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japanese knotweed scientific name

japanese knotweed scientific name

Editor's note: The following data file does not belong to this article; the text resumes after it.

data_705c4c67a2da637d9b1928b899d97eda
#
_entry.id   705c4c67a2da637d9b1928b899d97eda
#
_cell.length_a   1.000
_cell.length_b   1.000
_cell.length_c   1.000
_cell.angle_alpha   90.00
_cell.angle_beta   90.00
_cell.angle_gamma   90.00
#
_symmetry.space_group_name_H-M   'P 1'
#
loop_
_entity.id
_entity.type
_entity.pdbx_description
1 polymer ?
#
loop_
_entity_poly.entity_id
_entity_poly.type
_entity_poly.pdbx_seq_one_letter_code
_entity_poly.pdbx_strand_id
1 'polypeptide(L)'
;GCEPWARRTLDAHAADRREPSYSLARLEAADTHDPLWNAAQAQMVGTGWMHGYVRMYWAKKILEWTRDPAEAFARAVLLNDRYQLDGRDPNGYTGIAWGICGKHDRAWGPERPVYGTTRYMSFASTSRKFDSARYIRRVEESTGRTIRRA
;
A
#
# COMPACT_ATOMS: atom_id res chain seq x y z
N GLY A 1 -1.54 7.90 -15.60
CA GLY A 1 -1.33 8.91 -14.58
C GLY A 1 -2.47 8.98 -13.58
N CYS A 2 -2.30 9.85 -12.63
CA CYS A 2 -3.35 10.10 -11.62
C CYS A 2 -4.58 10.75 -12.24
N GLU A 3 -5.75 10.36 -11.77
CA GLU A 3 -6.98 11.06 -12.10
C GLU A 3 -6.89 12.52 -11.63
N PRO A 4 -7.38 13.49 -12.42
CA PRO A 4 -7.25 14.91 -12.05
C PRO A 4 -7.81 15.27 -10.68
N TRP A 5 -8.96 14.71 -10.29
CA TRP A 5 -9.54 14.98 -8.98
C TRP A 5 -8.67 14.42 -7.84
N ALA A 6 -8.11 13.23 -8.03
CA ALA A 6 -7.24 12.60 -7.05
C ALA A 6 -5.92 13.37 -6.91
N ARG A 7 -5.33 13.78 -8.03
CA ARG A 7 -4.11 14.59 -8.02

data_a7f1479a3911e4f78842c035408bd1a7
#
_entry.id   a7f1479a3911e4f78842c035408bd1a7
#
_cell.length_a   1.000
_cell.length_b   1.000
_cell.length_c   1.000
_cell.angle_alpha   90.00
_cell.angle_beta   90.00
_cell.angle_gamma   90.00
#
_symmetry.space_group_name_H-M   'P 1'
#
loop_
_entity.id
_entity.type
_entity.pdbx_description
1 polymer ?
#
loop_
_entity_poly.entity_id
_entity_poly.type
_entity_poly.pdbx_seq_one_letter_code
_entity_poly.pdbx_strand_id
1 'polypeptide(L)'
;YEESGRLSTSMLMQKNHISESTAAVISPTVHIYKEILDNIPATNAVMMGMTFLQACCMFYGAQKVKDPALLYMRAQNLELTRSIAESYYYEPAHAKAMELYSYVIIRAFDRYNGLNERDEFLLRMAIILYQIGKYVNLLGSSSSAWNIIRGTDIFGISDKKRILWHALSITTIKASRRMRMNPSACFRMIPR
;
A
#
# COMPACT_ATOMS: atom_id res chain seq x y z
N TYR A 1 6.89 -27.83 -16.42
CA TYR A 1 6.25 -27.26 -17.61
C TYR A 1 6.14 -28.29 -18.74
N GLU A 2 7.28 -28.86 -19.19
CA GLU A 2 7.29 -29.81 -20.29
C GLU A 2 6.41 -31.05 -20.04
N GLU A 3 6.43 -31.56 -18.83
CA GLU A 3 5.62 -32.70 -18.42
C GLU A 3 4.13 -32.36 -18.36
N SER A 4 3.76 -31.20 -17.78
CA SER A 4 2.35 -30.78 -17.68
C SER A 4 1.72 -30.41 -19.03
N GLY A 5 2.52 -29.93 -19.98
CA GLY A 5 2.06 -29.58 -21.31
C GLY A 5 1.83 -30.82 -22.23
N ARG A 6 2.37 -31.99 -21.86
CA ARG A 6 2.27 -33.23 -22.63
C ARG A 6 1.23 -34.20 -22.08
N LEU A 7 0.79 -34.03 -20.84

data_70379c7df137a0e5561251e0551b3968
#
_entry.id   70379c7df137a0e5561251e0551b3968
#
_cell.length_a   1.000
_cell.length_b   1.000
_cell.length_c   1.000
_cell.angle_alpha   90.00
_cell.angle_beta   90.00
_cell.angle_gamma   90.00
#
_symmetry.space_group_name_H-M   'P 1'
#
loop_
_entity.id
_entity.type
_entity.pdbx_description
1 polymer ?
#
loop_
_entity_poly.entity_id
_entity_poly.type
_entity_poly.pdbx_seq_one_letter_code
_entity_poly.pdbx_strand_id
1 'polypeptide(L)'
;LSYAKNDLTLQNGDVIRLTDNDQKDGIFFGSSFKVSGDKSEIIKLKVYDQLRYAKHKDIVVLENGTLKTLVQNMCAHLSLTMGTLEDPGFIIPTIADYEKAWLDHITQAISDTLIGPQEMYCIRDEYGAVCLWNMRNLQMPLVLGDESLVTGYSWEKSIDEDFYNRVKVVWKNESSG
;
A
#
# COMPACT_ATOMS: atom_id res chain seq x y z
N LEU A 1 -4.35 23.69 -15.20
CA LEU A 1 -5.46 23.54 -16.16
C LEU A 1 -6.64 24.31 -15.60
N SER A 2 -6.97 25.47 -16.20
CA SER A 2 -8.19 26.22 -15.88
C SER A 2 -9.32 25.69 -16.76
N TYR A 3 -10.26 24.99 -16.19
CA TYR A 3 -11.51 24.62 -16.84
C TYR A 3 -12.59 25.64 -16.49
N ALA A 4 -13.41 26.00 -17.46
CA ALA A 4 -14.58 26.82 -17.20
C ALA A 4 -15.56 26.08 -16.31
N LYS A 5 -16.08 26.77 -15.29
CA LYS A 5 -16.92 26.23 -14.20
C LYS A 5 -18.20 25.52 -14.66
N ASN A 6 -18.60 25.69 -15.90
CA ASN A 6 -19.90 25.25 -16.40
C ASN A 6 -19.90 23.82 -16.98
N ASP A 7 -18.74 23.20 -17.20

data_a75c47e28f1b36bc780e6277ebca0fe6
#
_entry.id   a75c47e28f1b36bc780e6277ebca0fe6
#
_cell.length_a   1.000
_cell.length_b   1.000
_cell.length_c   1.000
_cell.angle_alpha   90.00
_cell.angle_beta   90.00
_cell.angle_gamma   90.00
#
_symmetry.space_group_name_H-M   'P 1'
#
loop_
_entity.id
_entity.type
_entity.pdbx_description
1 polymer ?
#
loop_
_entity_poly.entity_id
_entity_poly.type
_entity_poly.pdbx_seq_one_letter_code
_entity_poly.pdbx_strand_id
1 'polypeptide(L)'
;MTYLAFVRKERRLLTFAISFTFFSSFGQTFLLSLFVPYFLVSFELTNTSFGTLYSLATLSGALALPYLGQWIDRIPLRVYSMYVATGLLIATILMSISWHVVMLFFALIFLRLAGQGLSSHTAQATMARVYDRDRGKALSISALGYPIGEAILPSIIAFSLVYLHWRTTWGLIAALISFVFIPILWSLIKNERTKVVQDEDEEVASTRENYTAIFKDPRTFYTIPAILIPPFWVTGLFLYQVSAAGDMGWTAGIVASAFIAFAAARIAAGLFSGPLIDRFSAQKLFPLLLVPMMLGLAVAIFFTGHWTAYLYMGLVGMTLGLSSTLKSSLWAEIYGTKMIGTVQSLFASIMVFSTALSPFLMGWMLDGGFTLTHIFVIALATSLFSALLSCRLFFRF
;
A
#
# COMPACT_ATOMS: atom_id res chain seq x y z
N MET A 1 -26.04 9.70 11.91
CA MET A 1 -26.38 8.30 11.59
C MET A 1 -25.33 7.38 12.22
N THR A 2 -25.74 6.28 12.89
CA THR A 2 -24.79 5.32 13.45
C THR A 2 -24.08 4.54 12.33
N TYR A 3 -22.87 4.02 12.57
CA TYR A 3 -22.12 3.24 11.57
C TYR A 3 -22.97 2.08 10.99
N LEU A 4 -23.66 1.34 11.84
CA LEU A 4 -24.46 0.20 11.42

This invasive shrub has vigorous rhizomes and colonizes roadsides and riparian areas. Ecology: Japanese Knotweed forms dense stands and aggressively outcompetes native vegetation. References It goes by the name of Japanese knotweed, or Fallopia japonica. Michigan Department of Natural Resource; Michigan State University Extension. North Carolina State University. Japanese knotweed, (scientific name Fallopia japonica), also known as donkey's rhubarb, was introduced to Britain from the Far East in 1825 as an ornamental plant. Australian Government. It can also create a fire hazard in the dormant season. It is also available in the Europe, British Isles, USA, Canada, New Zealand and Newfoundland. In the late 1800s, it was brought to the United States and was planted in gardens and used for erosion control along roadways and embankments. Michigan Natural Features Inventory. Classification: Plantae The white flowers are on drooping panicles and appear from August to November. Before sharing sensitive information online, make sure you’re on a .gov or .mil site by inspecting your browser’s address (or “location”) bar. Taxonomy. Any mention of trade, products, or firm names is for descriptive purposes only and does not imply endorsement by North Carolina State University. Other scientific names that have been associated with Fallopia Japonica have included the following: Polygonum reynoutria (Makino) University of Maine Cooperative Extension. The https:// means all transmitted data is encrypted — in other words, any information or browsing history that you provide is transmitted securely. See also: Included on California's noxious weed list; see. Extension. The significance of Japanese knotweed (scientific name Fallopia japonica), and the potential problems it can bring, has been the subject of increased publicity in recent years as accounts of it pushing its way through tarmac and concrete and growing at excessive rates have been reported. It is a very aggressive escaped ornamental that is capable of forming dense stands, crowding out all other vegetation and degrading wildlife habitat. Spring growth: red/purple coloured shoots COMMON PROBLEMS ASSOCIATED WITH JAPANESE KNOTWEED Damage to paving, tarmac, asphalt, driveways, car parks, etc, as shoots push through them. Leaves are 4 to 6 inches long and pointed. Persicaria japonica Nakai. Noxious Weed Program. California Department of Food and Agriculture. The section below contains highly relevant resources for this species, organized by source. Its scientific name is Lyme Borreliosis. Both Japanese knotweed and giant knotweed are important concentrated sources of resveratrol and its glucoside piceid, replacing grape byproducts. Japanese knotweed is a member of the buckwheat family. Japanese knotweed (scientific name Fallopia japonica), is sometimes known locally as donkey rhubarb. GRIN-Global. The .gov means it’s official.Federal government websites always use a .gov or .mil domain. Name Japanese knotweed; Scientific Name: Fallopia japonica: Native: Native to Eastern Asia. Persicaria capitata, the pink-headed persicaria, pinkhead smartweed, pink knotweed, Japanese knotweed, or pink bubble persicaria, is an Asian species of plants in the genus Persicaria within the buckwheat family. Identification: Japanese Knotweed is a perennial shrub reaching 4 to 8 feet in height. Pleuropterus zuccarinii . National Invasive Species Information Center, Early Detection & Distribution Mapping System (EDDMapS) - Japanese Knotweed, Invasive Plants of Ohio: Fact Sheet 10 - Japanese Knotweed (PDF | 254 KB), Southeast Exotic Pest Plant Council Invasive Plant Manual - Japanese Knotweed, Alaska Exotic Plants Information Clearinghouse (AKEPIC): Species Biography - Japanese Knotweed, Giant Knotweed, Bohemian Knotweed (Feb 7, 2011) (PDF | 304 KB), Invasive Plant Atlas of the United States - Japanese Knotweed, New York Invasive Species Information - Japanese Knotweed, Non-native Species Information: Japanese Knotweed, National Exotic Marine and Estuarine Species Information System (NEMESIS): Chesapeake Bay Introduced Species Database -, New Hampshire's Prohibited Invasive Plant Fact Sheets, Invasive Species Best Control Practices - Japanese Knotweed (2012) (PDF | 373 KB), Invasive Plant Species Fact Sheet: Japanese Knotweed (2006) (PDF | 734 KB), Field Guide: Invasive - Japanese Knotweed, Invasive Plants in Pennsylvania: Japanese Knotweed and Giant Knotweed (PDF | 162 KB), King County (Washington) Noxious Weed Control Program - Japanese Knotweed, Noxious Weed Species - Japanese, Giant, and Bohemian Knotweeds, Introduced Species Summary Project - Japanese Knotweed, Invasive Plants and Insects: Japanese and Giant Knotweed, Invasive, Exotic Plants of the Southeast - Japanese Knotweed, Maine Invasive Plants Bulletin: Japanese Knotweed / Mexican Bamboo, Ohio Perennial & Biennial Weed Guide - Japanese Knotweed. Invasive Plant Species Assessment Working Group. Pennsylvania State University. Polygonum zuccarinii . The U.S. Department of Agriculture's Animal and Plant Health Inspection Service (APHIS) has issued the final environmental assessment (EA) for releasing Japanese knotweed psyllid (Aphalara itadori) to manage Japanese, giant, and bohemian knotweeds (Fallopia japonica, F. sachalinensis, and their hybrid, F. x bohemica). Japanese knotweed is the most common of four invasive knotweed taxa present in the UK (Japanese and Dwarf knotweeds being varieties of the same species): The scientific names of Polygonum cuspidatumor Reynoutria japonicaare also used. Cooperative Extension. Japanese knotweed is native to Japan, Taiwan and China It was introduced to Britain by the Victorians in the 1800s as an ornamental garden plant. ARS. Cooperative Extension. Maps can be downloaded and shared. Washington State Noxious Weed Control Board. Indiana Department of Natural Resources. – Japanese knotweed National Genetic Resources Program.   It prefers sunny, moist areas, including riverbanks, roadsides, lawns, and gardens. When using herbicides remember to follow label-recommendations. Pennsylvania Sea Grant. Japanese Knotweed Japanese knotweed, scientific name Fallopia japonica, is a perennial plant with a matrix of vigorous underground stems called rhizomes.It has distinctive, branching, hollow, bamboo-like stems, covered in purple speckles, often reaching 2-3 m high. Japanese knotweed is native to eastern Asia and was imported to England in the mid-1800s as an ornamental. Scientific name: Reynoutria japonica var. After careful analysis, APHIS has determined that releasing Japanese knotweed psyllid within the continental United States is not likely to have a significant impact on the environment. Japanese knotweed, an escaped ornamental, is a shrubby perennial that was first introduced in the United States from Asia. Going Native: Urban Landscaping for Wildlife with Native Plants. Division of Plant Industry. Family Polygonaceae Scientific Name Polygonum cuspidatum ← → Other Common Names: Japanese bamboo. It spreads by water dispersed seeds and through transport by humans. Reynoutria japonica, Polygonum cuspidatum) Giant knotweed: Fallopia sachalinensis (syns. Fallopia japonica . It grows in Asian countries from South China including Taiwan and Japan to east Asia. • It is listed under schedule 9 of the Wildlife and Countryside Common Name: Japanese knotweed, Mexican bamboo. University of Georgia. Provides state, county, point and GIS data. Its scientific name is Fallopia Japonica but the family also includes derivatives such as Giant Knotweed and Himalayan Knotweed. Department of the Environment and Energy. In Japan, known as itadori. Although used for various applications, few clinical studies validate claims and guidance regarding dosing or safety is limited. Japanese knotweed is a perennial herbaceous plant. It is considered an invasive plant in the United States. Japanese knotweed plants in Europe and North America ar… JAPANESE KNOTWEED Scientific Name: Fallopia japonica Maximum Stem height: 3–4 m (9.8–13.1 ft) 2. USDA. Polygonum L. – knotweed Species: Polygonum cuspidatum Siebold & Zucc. Japanese knotweed escaped cultivation, overtook desirable vegetation and was recognized as a problem by the early 1900s. Is It Here Yet? This site is also protected by an SSL (Secure Sockets Layer) certificate that’s been signed by the U.S. government. In North America and Europe, the species has successfully established itself in numerous habitats, and is classified as a pest and invasive species in several countries. New Hampshire Department of Agriculture, Markets, and Food. Japanese and American authors still often refer to Japanese knotweed as Polygonum cuspidatum. Gallery: Common names: Japanese knotweed (Japanese bamboo, sally rhubarb, fleeceflower, and Himalayan fleece vine, Mexican bamboo, false bamboo) Giant knotweed (sacacline, sakhalin knotweed) Bohemian knotweed (Japanese-Giant hybrid) Scientific Name: Japanese knotweed: Fallopia japonica (syns. Smithsonian Institution. Google. A paper published in the 1980's placed species from the Tiniaria and Reynoutria genera (see below) together in the genus Fallopia , based on flower morphology (see Ronse Decraene, L.-P. and J. R. Akeroyd (1988). The common name in English is Japanese knotweed. USDA. The fruits are small, brown, and triangular in shape and mature from September to January. Pennsylvania Department of Conservation and Natural Resources. Pennsylvania State University. Scientific Name: Polygonum cuspidatum (most common name in U.S. and Japan), also known as Reynoutria japonica (most common in U.K. and Europe), a movement exists to standardize name as Fallopia japonica. It is the most invasive plant in Guernsey (and in Britain). University of Alaska - Anchorage. Japanese knotweed, fleeceflower, Mexican bamboo, huzhang. In 70 to 80 percent of the infected persons, a rash occurs at the site of bite after a delay of about 3 to 30 days. Huzhang (Japanese Knotweed) has been used in traditional Chinese medicine as well as in Japan and Korea for many years. Japanese knotweed. The U.S. Department of Agriculture's Animal and Plant Health Inspection Service (APHIS) has issued the final environmental assessment (EA) for releasing Japanese knotweed psyllid (Aphalara itadori) to manage Japanese, giant, and bohemian knotweeds (Fallopia japonica, F. … The plant arrived from Japan to the U.K. and then to North America in the 19th century as a landscaping ornamental. The stems are reddish-brown and freely branched. YouTube; University Nebraska - Lincoln. Glyphosate by itself will not harm aquatic habitats but surfactant-loaded glyphosate formulations like Roundup can be highly toxic to amphibians, frogs, and other aquatic fauna. It grows very aggressively along roadways, neglected gardens, streambeds, and in moist, wet places. Synonyms (former Scientific Names): Pleuropterus cuspidatus . Or, to display all related content view all resources for Japanese Knotweed. Conservation Services Division. Columbia University. While Japanese knotweed was originally placed in the large genus Polygonum (see below), taxonomists in Europe have long seen reason to separate this and closely related species taxonomically. Identifying Japanese Knotweed . Plant Control: Apply a glyphosate herbicide in combination with cutting. Reynoutria japonica . Overview Other names for this plant include: Common names: Japanese bamboo, Mexican bamboo, fleece flower; Scientific names: Fallopia japonica; Polygonum reynoutria; Reynoutria japonica Ecological threat: New infestations of Japanese knotweed often occur when soil contaminated with rhizomes is transported or when rhizomes are washed downstream during flooding. The stems are reddish-brown and freely branched. Alaska Center for Conservation Science. Many large supplement sources of resveratrol now use Japanese knotweed and use its scientific name in the supplement labels. It is commonly known as Asian knotweed or Japanese knotweed. Ontario's Invading Species Awareness Program (Canada). Wisconsin Department of Natural Resources. japonica in the UK. Identification: Japanese Knotweed is a perennial shrub reaching 4 to 8 feet in height. The closely related Fallopia sachalinensis can hybridize with F. japonica to form Fallopia x bohemica, first described in 1983, which is proving to be more problematic than F. japonica var. For information specific to the activity of resveratrol, see … King County Department of Natural Resources (Washington). Animal and Plant Health Inspection Service. Smithsonian Environmental Research Center. Tall herbaceous perennial with bamboo like stems. Fever, headache, and fatigue may include early symptoms of Lyme. Monitor re-growth and re-treat as needed to achieve control. Washington Invasive Species Council. It was prized and planted in many famous gardens. Washington State Recreation and Conservation Office. Japanese knotweed – Fallopia japonica Japanese knotweed is the flowering plant in the Buckwheat family Polygonaceae. It is native to East Asia in Japan, China and Korea. If the Japanese Knotweed is in an aquatic habitat, you will need to use a product such as Rodeo or AquaNeat. Japanese Knotweed. Ohio Agricultural Research and Development Center. Scientific name: Fallopia japonica Also known as: Japanese Bamboo, Pysen Saethwr Key Facts • Japanese knotweed (Fallopia japonica) is an invasive plant that can cause damage to property, and is very difficult to control once established. It was first introduced to the UK in the mid nineteenth century as an ornamental plant. Great Britain Non-Native Species Secretariat. Center for Invasive Species and Ecosystem Health. Water and Land Resources Division. It is native to Asia (China, Indian Subcontinent, Indochina) and grown as an ornamental in other countries. Leaves are 4 to 6 inches long and pointed. Ohio State University. Based on this determination, APHIS will not prepare an environmental impact statement and will begin issuing permits for the release of Japanese knotweed psyllid. Cut the stems off above the waterline and treat the outer cut surface (the stems are hollow) with a plain glyphosate product such as Accord or Rodeo (53.8%). Reynoutria japonica, synonyms Fallopia japonica and Polygonum cuspidatum, is a large species of herbaceous perennial plant of the knotweed and buckwheat family Polygonaceae. japonica (previously Fallopia japonica) Other Schedule 9 Species: Dwarf knotweed, Giant knotweed, Bohemian (hybrid) knotweed What is Japanese knotweed? Japanese Knotweed, also known as Donkey’s Rhubarb or Mexican bamboo (scientific name Fallopia japonica), was introduced to Britain from the Far East in 1825 as an ornamental plant. Colorado Department of Agriculture. upright, tall, smooth, noticeably jointed, hollow between nodes, reddish-purple mottling, ocrea (papery or membranous sheath) at nodes Cornwall County Council (United Kingdom). Common Name: Japanese Knotweed. Common names include Fleece Flower, Monkeyweed, Himalayan Fleece Vine, Hancock’s Curse, Tiger Stick, Pea Shooters, Sally Rhubarb, Donkey Rhubarb, Mexican Bamboo, Huzhang or Japanese Polygonum. Why is it a problem? It is difficult to control once established. Alternative Native Species: Virginia Willow (Itea virginica), Sweet Pepperbush (Clethra alnifolia). Scientific Name: Polygonum cuspidatum. It is the most invasive plant in Britain. Scientific name: Fallopia japonica AKA: Japanese Bamboo, Pysen saethwr (Welsh), Polygonum cuspidatum, Reynoutria japonica Native to: Japan, Taiwan, northern China Habitat: Common in urban areas, particularly on waste land, railways, road sides and river banks. Japanese Knotweed (Fallopia japonica) is an invasive, perennial herbaceous plant that is also known as Mexican Bamboo, Fleeceflower, Japanese Polygonum or Huzhang. It presents a pleasing appearance to the eye: heart-shaped leaves, bamboo stems and pretty, little white-flower tassels. 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Still often refer to Japanese knotweed escaped cultivation, overtook desirable vegetation and was imported to in... The dormant season an ornamental by an SSL ( Secure Sockets Layer ) certificate that ’ s official.Federal government always... Nineteenth century as an ornamental plant as an ornamental ( Canada ) Asia and was as! 4 to 6 inches long and pointed   it prefers sunny, moist areas including! Isles, USA, Canada, New Zealand and Newfoundland SSL ( Sockets... As needed to achieve Control bamboo stems and pretty, little white-flower tassels Mexican. In an aquatic habitat, you will need to use a.gov or.mil domain a appearance... Canada, New Zealand and Newfoundland 8 feet in height mature from September to January is considered an invasive in! State University Extension weed list ; see including Taiwan and Japan to the U.K. and then North. 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